Radioactive radiation: consequences for health

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Radioactive radiation has massive health consequences

Man does not rule over nature, but nature over man. The terrible events in Japan make one thing particularly clear: there is no one hundred percent security in nuclear energy. Japan has security standards similar to those of the Federal Republic of Germany. And yet not all risk factors could be considered in advance. Many are now wondering what health consequences can arise for the human organism after a reactor accident. We try to give some answers.

Dose and time span of great importance
If people are exposed to high doses of radioactive radiation, numerous and sometimes serious health problems can occur. According to the Federal Office for Radiation Protection, it is of great importance how long and in what period of time the human body was exposed to radioactive radiation. For example, if people are exposed to a high dose of radiation within a short period of time, the body can be compensated much more poorly than if the same dose is given over a longer period of several years.

Radiation sickness leads to rapid death
If the body is exposed to a massive radiation dose of over 500 millisieverts within a very short time, the disease usually leads to the patient's death just a few hours or days after the radiation contamination. The sufferers suffer from serious symptoms: the skin shows severe redness, the skin cells gradually dissolve. In addition, there is hair loss and acute anemia. In general, the higher the dose, the more serious the effects, the faster symptoms appear and the longer the recovery period. With increasing radiation exposure, the chances of survival of the patients decrease rapidly. If the dose is somewhat lower, you can still try to flush blood cells damaged by blood transfusions from the body.

Consequences with high radiation exposure
Even if the ionizing radiation exposure is lower than the preceding value, long-term consequences can develop with equally drastic effects. Since secondary illnesses from radiation exposure are less researched and controversial, it is sometimes quite difficult to establish a direct connection between the occurrence of an illness and the previous radiation.

A very common complication is thyroid cancer. After the atomic bomb was dropped on the Japanese cities of Nagasaki and Hiroshima in 1945 and after the super-meltdown of the Chernobyl nuclear power plant in 1986, scientists and doctors were able to determine that thyroid cancer is a very common complication, especially among children, adolescents and the elderly. For this reason, the Japanese government is trying to distribute iodine drugs to the population in the vicinity of the nuclear power plants in Fukushima for prevention. However, these tablets only work if there has been no contamination before. The thyroid is the organ that mainly needs iodine. Since the body cannot produce iodine itself, iodine must be ingested through food. If the air is now contaminated with radioactive iodine, an attempt is made to administer iodine in tablet form and in high doses as a preventive measure. This is to prevent the contaminated iodine from settling in the body's own cells. The body is flooded with iodine so that the excess and contaminated job is eliminated again. However, the protective effect only lasts a few days after ingestion. Iodine can only reduce the risk of thyroid cancer to some extent. Iodine cannot protect against the outbreak of other diseases. A frequent occurrence of thyroid cancer was also found in the area around the dilapidated Asse nuclear waste storage facility in Lower Saxony, for example.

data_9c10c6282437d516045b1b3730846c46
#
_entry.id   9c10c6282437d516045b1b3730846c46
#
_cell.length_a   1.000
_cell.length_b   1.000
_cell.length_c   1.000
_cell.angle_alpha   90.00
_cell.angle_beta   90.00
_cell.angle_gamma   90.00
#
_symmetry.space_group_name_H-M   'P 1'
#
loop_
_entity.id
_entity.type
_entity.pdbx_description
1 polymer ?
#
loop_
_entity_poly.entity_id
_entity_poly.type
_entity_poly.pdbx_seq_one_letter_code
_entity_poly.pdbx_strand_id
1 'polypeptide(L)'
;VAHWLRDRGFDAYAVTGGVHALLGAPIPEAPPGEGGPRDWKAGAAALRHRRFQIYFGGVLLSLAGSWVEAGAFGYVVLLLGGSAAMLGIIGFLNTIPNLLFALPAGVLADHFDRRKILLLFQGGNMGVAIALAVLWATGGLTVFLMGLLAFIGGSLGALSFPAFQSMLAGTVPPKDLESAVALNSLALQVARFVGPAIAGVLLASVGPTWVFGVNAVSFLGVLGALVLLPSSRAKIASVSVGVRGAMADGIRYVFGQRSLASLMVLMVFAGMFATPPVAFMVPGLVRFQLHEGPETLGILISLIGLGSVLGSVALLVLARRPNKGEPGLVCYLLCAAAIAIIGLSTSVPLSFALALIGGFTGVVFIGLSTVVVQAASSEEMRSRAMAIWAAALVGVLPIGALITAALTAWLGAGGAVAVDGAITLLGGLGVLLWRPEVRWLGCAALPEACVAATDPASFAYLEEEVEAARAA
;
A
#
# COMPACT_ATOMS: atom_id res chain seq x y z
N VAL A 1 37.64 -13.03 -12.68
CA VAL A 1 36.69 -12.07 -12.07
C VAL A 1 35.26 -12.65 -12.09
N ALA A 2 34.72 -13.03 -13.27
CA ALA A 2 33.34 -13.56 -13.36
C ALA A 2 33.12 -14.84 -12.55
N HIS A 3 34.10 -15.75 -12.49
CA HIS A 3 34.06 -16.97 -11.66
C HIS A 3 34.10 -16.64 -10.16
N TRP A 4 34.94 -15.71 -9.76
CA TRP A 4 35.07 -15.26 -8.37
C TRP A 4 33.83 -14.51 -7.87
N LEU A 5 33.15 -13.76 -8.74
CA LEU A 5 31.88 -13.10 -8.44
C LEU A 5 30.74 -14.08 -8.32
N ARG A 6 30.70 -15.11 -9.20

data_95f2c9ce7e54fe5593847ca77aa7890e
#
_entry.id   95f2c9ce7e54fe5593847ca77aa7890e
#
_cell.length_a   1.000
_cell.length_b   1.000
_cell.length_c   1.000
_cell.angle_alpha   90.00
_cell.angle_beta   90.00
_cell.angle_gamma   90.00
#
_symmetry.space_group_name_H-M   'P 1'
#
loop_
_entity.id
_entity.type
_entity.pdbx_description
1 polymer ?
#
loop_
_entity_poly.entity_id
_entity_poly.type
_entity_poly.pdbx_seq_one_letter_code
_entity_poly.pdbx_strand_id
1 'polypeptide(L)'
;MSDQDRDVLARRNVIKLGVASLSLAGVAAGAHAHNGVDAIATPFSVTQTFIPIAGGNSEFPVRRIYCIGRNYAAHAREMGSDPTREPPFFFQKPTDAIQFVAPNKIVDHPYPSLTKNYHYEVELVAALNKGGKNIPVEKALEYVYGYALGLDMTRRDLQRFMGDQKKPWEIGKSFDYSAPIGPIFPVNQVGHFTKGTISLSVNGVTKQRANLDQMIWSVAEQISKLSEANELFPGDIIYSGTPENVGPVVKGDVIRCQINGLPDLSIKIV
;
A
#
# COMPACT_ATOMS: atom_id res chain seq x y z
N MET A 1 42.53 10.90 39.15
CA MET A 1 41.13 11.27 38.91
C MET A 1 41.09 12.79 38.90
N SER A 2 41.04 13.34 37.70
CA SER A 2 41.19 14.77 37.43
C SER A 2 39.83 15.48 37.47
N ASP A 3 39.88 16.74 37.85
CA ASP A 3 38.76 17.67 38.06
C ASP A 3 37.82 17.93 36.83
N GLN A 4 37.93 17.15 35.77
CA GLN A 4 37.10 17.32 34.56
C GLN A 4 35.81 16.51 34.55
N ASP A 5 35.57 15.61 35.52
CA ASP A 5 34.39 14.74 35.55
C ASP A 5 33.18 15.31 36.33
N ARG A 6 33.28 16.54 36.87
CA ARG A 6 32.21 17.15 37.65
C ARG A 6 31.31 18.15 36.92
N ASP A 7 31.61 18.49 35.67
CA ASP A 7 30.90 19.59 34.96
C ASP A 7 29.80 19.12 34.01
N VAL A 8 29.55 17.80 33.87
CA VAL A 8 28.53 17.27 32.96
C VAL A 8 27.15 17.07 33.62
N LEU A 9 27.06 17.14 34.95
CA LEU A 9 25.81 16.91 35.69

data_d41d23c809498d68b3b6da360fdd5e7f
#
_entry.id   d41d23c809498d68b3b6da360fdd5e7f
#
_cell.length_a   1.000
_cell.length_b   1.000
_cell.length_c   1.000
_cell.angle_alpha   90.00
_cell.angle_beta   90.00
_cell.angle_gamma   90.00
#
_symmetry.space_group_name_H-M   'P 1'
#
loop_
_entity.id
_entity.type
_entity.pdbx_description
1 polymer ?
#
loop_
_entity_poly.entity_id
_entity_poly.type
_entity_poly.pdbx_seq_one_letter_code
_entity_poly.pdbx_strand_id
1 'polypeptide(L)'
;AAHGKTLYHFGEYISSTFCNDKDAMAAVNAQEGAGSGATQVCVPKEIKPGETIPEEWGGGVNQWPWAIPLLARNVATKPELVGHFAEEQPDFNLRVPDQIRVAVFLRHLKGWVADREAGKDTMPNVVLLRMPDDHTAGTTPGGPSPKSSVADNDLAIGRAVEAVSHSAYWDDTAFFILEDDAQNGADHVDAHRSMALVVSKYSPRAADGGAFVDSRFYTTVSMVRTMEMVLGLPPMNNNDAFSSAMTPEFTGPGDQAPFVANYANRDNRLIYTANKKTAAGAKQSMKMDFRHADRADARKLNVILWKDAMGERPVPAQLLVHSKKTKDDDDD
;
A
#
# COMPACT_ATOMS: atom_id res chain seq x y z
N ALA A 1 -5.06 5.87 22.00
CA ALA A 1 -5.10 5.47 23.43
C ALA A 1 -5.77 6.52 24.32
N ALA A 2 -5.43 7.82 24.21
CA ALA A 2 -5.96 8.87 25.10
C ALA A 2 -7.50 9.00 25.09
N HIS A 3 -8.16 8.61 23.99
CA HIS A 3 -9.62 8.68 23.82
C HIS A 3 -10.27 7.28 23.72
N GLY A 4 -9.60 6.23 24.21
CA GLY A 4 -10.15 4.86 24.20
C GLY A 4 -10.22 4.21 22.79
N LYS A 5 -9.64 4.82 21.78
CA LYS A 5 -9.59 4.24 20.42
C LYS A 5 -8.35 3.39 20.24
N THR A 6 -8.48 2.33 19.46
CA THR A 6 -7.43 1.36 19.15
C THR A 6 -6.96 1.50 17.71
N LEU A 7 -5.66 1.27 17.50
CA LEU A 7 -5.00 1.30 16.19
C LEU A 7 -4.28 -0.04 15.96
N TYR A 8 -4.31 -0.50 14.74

Another common complication is acute leukemia. Here too, a context between sustained radiation exposure and increased incidence of blood cancer has been scientifically confirmed. In addition to other malignant cancers and tumors, the cardiovascular system may also be damaged and serious eye infections may be provoked.

Damage to the genome
Radioactive radiation can also damage the human genome and, as a result, lead to serious malformations in children ("radiation-induced mutations"). This was observed, for example, after the atomic bombs dropped during the Second World War. In a report drawn up in 2006, the World Health Organization (WHO) pointed out that in addition to the physical consequences, mental disorders are also a possible secondary illness. The investigations were based on studies that were carried out in the vicinity of the Chernobyl reactor. (sb)

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Video: Biological Effects of Radiation


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